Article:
Whether you’ve tried dozens or never even sampled one, “Vinho Verde” is not a phrase that immediately gets your hopes up for a stellar wine experience. But the wine we’re featuring this week from Quinta da Raza is different, loaded with ripe stone fruit and peach blossom aromas, a big dose of orange citrus juice flavor, and a lightly prickly burst of CO2 that lifts the flavors and reinforces the salty stone finish. You’ll love sipping on this while dinner comes together tonight. And if seafood or salads are on the menu, you’ll keep on loving it until the dishes are done.
Young, Not Green
Vinho Verde can be a little confusing. First while the literal translation is “green wine,” the term really means “young wine” – specifically wine that’s bottled 3-4 months after the grapes are picked. Back in the old days, the unfiltered wine went into bottle a bit cloudy and then went through a secondary (“malolactic” is the technical term) fermentation in bottle, generating a bit of trapped gas. The result was fun and enlivening, if not very pretty – one reason why traditional Vinho Verde bottles are brown or very dark green so you couldn’t see the murky juice.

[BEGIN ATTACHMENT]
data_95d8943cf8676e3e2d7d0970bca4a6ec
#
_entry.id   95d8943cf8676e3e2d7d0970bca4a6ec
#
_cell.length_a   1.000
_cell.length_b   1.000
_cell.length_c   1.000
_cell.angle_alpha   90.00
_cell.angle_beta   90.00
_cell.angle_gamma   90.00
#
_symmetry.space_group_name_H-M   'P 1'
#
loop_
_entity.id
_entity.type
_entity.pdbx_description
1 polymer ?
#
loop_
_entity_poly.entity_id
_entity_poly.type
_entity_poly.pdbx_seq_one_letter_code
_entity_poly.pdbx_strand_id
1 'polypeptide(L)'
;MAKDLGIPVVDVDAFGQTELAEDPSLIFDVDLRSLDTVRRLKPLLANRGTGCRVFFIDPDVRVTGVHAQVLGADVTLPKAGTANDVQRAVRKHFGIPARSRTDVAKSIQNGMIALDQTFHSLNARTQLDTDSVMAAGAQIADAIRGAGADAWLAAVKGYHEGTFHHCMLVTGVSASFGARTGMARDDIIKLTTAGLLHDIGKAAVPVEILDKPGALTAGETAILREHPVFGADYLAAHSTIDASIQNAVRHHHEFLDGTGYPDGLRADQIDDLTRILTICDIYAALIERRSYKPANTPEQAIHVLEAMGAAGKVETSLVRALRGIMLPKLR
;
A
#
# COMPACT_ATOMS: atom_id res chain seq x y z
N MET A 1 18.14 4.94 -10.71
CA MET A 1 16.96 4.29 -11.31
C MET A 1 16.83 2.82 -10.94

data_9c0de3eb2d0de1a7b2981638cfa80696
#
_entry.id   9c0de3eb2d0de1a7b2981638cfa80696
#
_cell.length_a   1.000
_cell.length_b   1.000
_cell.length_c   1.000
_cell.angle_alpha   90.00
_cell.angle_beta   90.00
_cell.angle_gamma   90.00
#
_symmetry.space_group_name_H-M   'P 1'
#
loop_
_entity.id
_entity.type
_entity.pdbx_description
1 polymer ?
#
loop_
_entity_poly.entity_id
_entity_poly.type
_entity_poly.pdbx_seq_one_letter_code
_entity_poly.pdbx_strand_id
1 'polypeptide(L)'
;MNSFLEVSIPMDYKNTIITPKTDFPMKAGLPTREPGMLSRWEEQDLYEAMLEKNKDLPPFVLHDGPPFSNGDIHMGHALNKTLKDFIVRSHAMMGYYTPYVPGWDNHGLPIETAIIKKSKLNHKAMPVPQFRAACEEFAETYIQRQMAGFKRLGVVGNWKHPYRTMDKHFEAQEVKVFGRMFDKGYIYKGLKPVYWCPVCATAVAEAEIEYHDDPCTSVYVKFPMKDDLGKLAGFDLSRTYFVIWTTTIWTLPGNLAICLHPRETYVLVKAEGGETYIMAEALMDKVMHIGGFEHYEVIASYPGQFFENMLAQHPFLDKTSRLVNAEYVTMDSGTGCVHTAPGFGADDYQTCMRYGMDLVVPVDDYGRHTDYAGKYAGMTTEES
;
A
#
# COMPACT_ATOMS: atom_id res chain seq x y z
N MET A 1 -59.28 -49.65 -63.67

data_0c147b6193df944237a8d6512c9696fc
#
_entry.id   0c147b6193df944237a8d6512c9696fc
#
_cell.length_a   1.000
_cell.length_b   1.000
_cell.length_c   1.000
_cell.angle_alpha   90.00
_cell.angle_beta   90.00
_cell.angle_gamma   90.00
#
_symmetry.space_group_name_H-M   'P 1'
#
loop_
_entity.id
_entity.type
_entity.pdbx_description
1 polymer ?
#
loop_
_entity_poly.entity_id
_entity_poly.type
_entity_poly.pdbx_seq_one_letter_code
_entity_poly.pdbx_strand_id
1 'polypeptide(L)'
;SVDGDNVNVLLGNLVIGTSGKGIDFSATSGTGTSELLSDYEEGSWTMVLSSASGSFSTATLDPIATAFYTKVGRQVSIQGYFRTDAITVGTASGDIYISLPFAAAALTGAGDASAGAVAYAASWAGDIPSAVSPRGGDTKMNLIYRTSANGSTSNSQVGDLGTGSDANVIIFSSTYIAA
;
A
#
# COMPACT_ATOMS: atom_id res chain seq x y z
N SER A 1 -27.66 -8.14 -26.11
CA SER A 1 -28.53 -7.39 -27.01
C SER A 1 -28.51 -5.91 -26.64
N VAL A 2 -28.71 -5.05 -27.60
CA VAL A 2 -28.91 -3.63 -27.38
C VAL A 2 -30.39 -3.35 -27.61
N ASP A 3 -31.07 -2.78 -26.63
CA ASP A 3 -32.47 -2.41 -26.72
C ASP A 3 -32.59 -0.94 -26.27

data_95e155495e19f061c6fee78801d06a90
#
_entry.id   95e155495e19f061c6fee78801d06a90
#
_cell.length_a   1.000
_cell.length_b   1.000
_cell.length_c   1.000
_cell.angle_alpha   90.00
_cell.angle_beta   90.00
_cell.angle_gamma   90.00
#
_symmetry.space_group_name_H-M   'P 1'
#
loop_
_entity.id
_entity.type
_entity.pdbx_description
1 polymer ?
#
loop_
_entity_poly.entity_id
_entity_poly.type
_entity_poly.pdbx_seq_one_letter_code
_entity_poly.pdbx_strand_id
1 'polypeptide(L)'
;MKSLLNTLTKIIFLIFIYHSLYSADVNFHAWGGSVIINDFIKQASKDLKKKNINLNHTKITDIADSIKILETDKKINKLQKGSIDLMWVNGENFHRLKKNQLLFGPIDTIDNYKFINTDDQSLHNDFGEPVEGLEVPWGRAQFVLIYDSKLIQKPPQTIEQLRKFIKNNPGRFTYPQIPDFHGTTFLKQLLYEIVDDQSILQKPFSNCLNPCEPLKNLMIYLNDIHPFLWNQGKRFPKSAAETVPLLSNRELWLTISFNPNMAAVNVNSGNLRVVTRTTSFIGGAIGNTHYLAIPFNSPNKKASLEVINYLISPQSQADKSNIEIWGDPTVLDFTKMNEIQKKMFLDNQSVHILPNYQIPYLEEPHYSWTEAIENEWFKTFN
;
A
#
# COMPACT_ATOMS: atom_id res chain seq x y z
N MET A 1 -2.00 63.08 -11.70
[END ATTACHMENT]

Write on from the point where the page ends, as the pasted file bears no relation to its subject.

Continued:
More importantly, Vinho Verde is also a place – specifically the very old vineyards located in Portugal between the rivers Douro and Minho that were praised in Roman times by both Pliny and Seneca the Younger. As is usual in Portugal, there are a bewildering variety of vines growing here including Loureiro (the main white grapes) but also Arinto, Avesso, Azal, Batoca, Branco-Escola, Cainho de Moreira, Cascal, Douradinha, Esganinho, Esganoso de Castelo de Paiva, Esganoso de Lima, Fernão Pires, Lameiro, Rabigato, S. Mamede and Semilão.
But the best grapes (in our opinion, anyway) are Alvarinho (called Albarino in Spain) and Trajadura (Treixadura). Alvarinho gives ripe fruit, zesty acidity and pretty perfume. Trajadura adds body, richness, and a dash of deliciously salty minerality. A tiny bit of CO2 added at bottling (to mimic the old malolactic fermentation lift) kicks the fun up to lightly frothy heights.
We could go on, but really the best way to grasp how delicious, fun, and flat-out cheap (at least at our prices) this is will be to come by the store this week and try it yourself. It won’t make the sun come out and temperatures soar. It will make you mind the damp gloom a little bit less.